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Chestnut Mountain

 

Chestnut Mountain is close to highway accessUnique habitat and clean water conservation project paired with exciting potential for outdoor recreation! We have purchased 448 acres at Chestnut Mountain near the Town of Canton, permanently protecting sources of clean water and forested habitat in an important wildlife corridor. SAHC plans to give the conserved property to the Town of Canton, after we finish raising funds that are needed to re-pay a bridge loan we took out to buy the property. This will create the possibility for easily accessible outdoor recreation just off US Hwy 19/23 and Interstate 40.

Animal track“This property is dynamic, with a mosaic of habitat types – which is really good for wildlife – and different settings for people to enjoy various types of experiences on the land,” says Conservation Director Hanni Muerdter. “The property starts at 2,360 feet elevation at Hwy 19/23 and then rises to 3,400 feet at the peak of Chestnut Mountain.  At the higher elevations, forested ridgelines and coves situated in an important wildlife corridor provide exceptional habitat for plants and animals. It contains pockets of gentle mature hardwood forest with laurel and rhododendron, forested slopes facing a variety of directions, and an open field and early successional edge area beneficial for birds. The amount of wildlife activity on the tract is truly impressive!” Read more

Hiking in the Rough Creek Watershed: A respite from winter’s cabin fever.

sumac-on-ridge.jpgPersonal Perspective from SAHC AmeriCorps Stewardship Associate Margot Wallston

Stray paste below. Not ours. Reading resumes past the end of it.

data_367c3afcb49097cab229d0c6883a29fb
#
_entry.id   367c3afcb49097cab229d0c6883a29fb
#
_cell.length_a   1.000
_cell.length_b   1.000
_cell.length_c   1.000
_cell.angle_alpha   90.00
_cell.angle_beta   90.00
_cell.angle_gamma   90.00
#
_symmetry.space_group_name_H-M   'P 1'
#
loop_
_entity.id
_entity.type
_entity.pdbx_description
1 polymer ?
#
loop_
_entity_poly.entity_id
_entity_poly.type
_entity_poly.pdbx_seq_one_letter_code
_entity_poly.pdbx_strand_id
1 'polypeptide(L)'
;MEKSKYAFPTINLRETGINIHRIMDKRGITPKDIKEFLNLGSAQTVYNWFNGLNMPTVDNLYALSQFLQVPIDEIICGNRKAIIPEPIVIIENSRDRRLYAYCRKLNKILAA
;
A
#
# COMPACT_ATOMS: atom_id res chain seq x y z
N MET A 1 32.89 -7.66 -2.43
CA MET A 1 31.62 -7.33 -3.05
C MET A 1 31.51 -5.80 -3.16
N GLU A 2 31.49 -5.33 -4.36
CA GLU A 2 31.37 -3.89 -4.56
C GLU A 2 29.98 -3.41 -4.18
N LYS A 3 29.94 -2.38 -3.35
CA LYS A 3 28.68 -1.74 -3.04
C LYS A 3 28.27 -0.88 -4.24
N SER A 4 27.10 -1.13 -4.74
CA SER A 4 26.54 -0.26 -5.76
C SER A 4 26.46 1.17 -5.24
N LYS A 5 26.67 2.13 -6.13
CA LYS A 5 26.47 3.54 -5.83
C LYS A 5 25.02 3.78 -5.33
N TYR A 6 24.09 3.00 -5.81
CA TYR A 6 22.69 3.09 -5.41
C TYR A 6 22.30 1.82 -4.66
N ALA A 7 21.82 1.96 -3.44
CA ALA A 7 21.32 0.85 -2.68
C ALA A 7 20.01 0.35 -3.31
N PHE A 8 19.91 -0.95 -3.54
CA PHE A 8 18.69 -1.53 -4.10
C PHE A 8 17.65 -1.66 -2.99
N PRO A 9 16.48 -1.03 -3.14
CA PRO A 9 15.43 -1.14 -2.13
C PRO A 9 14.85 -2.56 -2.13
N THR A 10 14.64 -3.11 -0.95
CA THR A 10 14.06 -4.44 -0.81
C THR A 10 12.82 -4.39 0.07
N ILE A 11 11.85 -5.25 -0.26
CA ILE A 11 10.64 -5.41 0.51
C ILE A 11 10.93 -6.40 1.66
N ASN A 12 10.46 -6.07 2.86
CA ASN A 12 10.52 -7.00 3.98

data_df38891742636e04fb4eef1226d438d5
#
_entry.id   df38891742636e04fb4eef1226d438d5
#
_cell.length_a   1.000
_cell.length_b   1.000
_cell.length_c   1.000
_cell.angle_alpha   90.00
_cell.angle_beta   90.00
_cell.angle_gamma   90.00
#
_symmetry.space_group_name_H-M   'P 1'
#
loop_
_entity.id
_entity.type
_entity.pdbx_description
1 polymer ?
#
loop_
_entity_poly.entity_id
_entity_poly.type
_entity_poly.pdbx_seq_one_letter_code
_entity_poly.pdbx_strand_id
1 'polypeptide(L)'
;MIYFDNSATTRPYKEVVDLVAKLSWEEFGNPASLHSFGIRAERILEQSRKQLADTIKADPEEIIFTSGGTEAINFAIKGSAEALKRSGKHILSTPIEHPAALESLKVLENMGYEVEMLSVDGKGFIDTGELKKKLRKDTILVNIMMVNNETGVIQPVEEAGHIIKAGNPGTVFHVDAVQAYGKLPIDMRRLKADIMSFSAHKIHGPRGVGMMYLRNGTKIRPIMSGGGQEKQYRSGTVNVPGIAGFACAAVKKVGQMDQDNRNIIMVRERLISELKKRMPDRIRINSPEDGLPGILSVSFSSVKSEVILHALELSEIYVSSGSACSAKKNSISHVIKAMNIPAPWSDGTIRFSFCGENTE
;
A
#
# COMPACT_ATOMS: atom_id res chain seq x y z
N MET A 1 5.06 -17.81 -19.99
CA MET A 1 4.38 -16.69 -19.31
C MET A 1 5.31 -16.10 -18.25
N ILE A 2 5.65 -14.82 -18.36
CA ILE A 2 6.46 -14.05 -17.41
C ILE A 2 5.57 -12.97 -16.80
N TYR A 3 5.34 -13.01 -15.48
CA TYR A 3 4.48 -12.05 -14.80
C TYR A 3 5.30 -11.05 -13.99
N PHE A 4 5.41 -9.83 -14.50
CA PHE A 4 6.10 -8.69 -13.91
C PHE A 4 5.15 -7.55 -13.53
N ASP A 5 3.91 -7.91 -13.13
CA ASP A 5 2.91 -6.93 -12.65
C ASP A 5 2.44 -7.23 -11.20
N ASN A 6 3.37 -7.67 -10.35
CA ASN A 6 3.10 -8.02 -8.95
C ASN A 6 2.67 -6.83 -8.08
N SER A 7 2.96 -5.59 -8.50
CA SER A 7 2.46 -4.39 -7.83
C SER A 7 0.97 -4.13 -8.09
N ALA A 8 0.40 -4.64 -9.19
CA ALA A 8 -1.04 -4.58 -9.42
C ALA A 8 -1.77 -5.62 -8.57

“After several weeks of desk time at the office, followed by several days experiencing the worst that this year’s flu season had to offer, cabin fever prompted this SAHC AmeriCorps steward to take advantage of a free Sunday to pay a visit to one of our protected properties in Haywood County, only 30 minutes west of Asheville: the Rough Creek Watershed.

Rough Creek Watershed is an 870-acre conservation easement held by the Clean Water Management Trust Fund, co-managed with  the Southern Appalachian Highlands Conservancy, and owned by the Town of Canton. SAHC was instrumental in the protection of this Smoky Mountain jewel. The watershed, which drains into Beaverdam Creek, and then into the Pigeon River, used to serve as the primary water source for Canton, but now it primarily functions as a nature preserve and public pie slice of undisturbed open space.  One of the cool things about this particular conservation easement is that it is accessible to the public. The watershed contains approximately 10 miles of well-maintained trails open for conservation-conscious hikers and bikers to explore. Read more